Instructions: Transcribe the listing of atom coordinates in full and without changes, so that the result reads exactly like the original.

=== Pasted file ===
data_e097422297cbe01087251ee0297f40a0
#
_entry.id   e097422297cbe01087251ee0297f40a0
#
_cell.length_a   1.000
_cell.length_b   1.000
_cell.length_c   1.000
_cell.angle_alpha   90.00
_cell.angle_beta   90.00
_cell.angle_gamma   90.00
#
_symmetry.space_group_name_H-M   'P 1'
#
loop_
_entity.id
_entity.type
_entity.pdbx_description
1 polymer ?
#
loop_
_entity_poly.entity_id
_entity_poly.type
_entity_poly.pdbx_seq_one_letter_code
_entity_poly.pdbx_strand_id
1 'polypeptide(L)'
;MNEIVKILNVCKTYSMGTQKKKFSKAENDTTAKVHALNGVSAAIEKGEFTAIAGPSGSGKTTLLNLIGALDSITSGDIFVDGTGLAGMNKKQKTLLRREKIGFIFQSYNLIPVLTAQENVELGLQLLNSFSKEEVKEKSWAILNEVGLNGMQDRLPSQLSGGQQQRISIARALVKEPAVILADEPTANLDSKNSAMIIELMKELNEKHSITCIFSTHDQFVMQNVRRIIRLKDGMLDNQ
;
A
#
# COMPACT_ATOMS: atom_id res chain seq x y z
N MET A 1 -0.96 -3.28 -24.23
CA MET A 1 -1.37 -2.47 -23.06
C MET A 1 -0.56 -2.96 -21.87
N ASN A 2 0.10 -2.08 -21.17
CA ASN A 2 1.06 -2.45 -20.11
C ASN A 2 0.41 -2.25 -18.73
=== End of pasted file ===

data_e097422297cbe01087251ee0297f40a0
#
_entry.id   e097422297cbe01087251ee0297f40a0
#
_cell.length_a   1.000
_cell.length_b   1.000
_cell.length_c   1.000
_cell.angle_alpha   90.00
_cell.angle_beta   90.00
_cell.angle_gamma   90.00
#
_symmetry.space_group_name_H-M   'P 1'
#
loop_
_entity.id
_entity.type
_entity.pdbx_description
1 polymer ?
#
loop_
_entity_poly.entity_id
_entity_poly.type
_entity_poly.pdbx_seq_one_letter_code
_entity_poly.pdbx_strand_id
1 'polypeptide(L)'
;MNEIVKILNVCKTYSMGTQKKKFSKAENDTTAKVHALNGVSAAIEKGEFTAIAGPSGSGKTTLLNLIGALDSITSGDIFVDGTGLAGMNKKQKTLLRREKIGFIFQSYNLIPVLTAQENVELGLQLLNSFSKEEVKEKSWAILNEVGLNGMQDRLPSQLSGGQQQRISIARALVKEPAVILADEPTANLDSKNSAMIIELMKELNEKHSITCIFSTHDQFVMQNVRRIIRLKDGMLDNQ
;
A
#
# COMPACT_ATOMS: atom_id res chain seq x y z
N MET A 1 -0.96 -3.28 -24.23
CA MET A 1 -1.37 -2.47 -23.06
C MET A 1 -0.56 -2.96 -21.87
N ASN A 2 0.10 -2.08 -21.17
CA ASN A 2 1.06 -2.45 -20.11
C ASN A 2 0.41 -2.25 -18.73